Figure 1: Computed tomographic image of the Right kidney showing well defined heterogenously enhancing mass measuring 9.5x8.9x9.7cm

 

Figure 2: (A) Cut surface of tumor with areas of necrosis and haemorrhage

 

Figure 2B Microscopically, sheets of uniform round cells intermixed with areas of necrosis( H&E,100x)

 

Figure 2C Tumor cells are uniformly small with condensed chromatin and small nucleoli.(H&E,400x)

 

Figure 3: Tumor cells show (A) strong membranous staining with CD99(400x),

 

Figure 3B: negative for WT1 (400x)

 

Figure 3C negative for INI 1(400x)

 

Discussion

Primary renal EWS in paediatric population (less than 15 years) is an extremely rare entity and has been reported in less than 10 cases worldwide [8-10]. Bing et al., reported in his study that the median age of presentation of primary EWS of kidney is 28 years with male preponderance [5]. The most common presentation as described by Hakky et al., in their case report and meta analysis is acute flank pain mimicking renal colic [6]. However, the presentation of such tumor is non-specific. Our patient age was 6 months and she presented with abdominal distension and hematuria.

Imaging findings are non specific and the differential may include Wilm's tumor (as in this case), rhabdoid tumor, neuroblastoma, clear cell sarcoma, rhabdomyosarcoma, lymphoma and desmoplastic small round blue cell tumor.

Grossly, tumor size is variable with confluent areas of necrosis and haemorrhage. Microscopically, EWS is composed of sheets of uniform small to medium sized round cells with round to ovoid hyperchromatic nucleus and small nucleoli. Few of cells show clear vacuolated cytoplasm. Rosettes may or may not be present.

Immunohistochemically, membranous positivity of CD99 is seen in more than 90% of EWS [11]. Friend leukemia virus integration 1 (FLI-1) is also overexpressed in a majority of EWS [12]. Using large panel of immunohistochemistry markers is necessary to exclude other round cell tumors especially blastemal predominant Wilm's tumor as it responds well to standard regimen of chemotherapy and has much better prognosis than EWS.

The cytogenetic translocation between the genes EWS (22q12) and FLI-1(11q24) resulting in production of EWS/FLI-1 fusion gene plays an important role in confirmation of the diagnosis [11].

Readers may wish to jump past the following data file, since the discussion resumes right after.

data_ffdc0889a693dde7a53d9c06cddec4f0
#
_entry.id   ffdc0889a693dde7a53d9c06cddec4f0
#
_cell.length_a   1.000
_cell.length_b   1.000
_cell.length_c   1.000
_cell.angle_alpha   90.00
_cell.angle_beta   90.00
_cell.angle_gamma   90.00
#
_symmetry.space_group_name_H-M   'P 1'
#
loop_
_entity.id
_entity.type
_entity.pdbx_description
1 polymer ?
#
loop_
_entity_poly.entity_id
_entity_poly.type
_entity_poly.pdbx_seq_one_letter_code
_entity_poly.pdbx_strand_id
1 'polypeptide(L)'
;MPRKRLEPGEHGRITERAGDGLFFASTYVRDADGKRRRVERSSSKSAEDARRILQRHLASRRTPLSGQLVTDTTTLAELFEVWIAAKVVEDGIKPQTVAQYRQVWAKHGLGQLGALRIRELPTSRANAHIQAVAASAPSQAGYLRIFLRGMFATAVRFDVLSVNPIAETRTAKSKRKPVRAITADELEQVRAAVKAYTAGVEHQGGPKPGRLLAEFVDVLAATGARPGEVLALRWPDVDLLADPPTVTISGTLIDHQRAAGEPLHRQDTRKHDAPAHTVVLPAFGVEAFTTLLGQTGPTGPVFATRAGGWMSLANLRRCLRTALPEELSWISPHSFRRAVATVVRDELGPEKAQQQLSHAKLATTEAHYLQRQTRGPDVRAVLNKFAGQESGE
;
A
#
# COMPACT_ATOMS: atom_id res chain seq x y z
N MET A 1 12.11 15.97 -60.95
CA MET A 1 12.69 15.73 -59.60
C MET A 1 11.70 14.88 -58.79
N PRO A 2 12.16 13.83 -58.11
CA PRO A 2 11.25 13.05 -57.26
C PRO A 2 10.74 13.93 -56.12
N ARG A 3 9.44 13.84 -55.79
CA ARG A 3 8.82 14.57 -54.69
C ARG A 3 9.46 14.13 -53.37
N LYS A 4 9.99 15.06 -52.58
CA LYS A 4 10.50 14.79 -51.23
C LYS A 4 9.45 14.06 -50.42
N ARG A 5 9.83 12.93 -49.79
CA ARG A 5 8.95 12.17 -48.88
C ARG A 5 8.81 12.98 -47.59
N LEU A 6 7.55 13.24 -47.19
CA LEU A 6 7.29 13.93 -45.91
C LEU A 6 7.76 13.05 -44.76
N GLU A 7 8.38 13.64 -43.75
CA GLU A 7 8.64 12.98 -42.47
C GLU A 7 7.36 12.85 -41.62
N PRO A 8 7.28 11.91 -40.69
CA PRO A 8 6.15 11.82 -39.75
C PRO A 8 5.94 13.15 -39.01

There is no standard treatment regimen for this tumor. The primary modality is surgical resection with adjuvant chemotherapeutic agents like vincristine, cyclophosphamide, doxorubicin, etoposide, actinomycin D and ifosfamide. Despite aggressive treatment regimen, prognosis remains strikingly poor with median survival of 2 years in young adults [13]. The most common site of metastasis include lung, liver and bone [6]. Patients with metastatic disease have 4 times more increase in relative risk of death as compared to patients without metastasis [14]. In our study, patient had lung metastasis and died day 2 post surgery.

Conclusion

Primary renal EWS is a rare lethal entity and should be considered in the differential diagnosis of renal masses in paediatric age group because of its highly aggressive behaviour and low survival rate inspite of multimodality treatment. We reported this case as none of the cases mentioned in literature were described in infants.

Ethics approval and consent to participate

The written informed consent was obtained from next of kin of the patient for publication of this case report. Copy of the consent is available with the authors.

Funding

None declared

Conflicts of interests

The authors declare that there are no conflicts of interests.

Author’s contribution

SS: contributed to conception and design, acquisition of data and interpretation of data, drafting the article or revising it critically for important intellectual content and final approval of the version to be published She agreed to be accountable for all aspects of the work.

RM: contributed to conception and design,acquisition of data and interpretation of data,drafting the article and preparation of manuscript and final approval of the version to be published. She agreed to be accountable for all aspects of the work.

KA: contributed to conception and design, analysis and interpretation of data, revising it critically for content, and final approval of the version to be published she agreed to be accountable for all aspects of the work.

RC: contributed to conception and design, analysis and interpretation of data, revising it critically for content and final approval of the version to be published. He agreed to be accountable for all aspects of the work.

SS: contributed to conception and design, acquisition of data and interpretation of data, drafting the article and preparation of manuscript revising it critically for content and final approval of the version to be published .He agreed to be accountable for all aspects of the work.

All authors read and approved the manuscript

Acknowledgement

None

References